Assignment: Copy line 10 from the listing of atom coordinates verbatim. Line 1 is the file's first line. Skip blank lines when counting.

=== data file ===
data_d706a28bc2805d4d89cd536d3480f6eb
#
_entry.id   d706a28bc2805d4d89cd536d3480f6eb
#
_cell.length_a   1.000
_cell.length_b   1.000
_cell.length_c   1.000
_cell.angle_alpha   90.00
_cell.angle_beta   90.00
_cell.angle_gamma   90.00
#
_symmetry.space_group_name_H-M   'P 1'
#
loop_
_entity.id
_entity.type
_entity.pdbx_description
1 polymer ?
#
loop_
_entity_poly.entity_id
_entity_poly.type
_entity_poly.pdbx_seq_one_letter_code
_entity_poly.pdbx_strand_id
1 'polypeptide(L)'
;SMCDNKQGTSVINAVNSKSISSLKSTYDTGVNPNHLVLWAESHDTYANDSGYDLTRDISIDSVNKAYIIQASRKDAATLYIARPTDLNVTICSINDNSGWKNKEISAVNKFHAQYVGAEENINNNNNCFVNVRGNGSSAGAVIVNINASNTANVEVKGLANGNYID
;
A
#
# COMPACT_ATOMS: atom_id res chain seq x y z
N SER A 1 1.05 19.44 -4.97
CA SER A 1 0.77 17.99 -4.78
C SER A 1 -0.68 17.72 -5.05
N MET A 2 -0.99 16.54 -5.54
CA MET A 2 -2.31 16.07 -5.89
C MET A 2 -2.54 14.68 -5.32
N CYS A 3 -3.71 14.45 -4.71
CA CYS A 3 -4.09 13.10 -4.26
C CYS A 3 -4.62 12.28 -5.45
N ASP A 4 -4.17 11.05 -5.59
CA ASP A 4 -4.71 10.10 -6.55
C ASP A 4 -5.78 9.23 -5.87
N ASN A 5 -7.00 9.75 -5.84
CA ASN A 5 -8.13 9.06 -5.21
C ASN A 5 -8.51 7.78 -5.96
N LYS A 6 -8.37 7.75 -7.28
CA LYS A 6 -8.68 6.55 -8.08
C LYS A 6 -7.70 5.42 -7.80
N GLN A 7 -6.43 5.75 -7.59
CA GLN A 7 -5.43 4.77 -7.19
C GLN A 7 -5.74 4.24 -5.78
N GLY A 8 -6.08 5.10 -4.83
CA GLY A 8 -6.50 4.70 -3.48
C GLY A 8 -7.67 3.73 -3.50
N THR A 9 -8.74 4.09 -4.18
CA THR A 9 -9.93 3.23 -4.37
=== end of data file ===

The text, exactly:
_cell.angle_gamma   90.00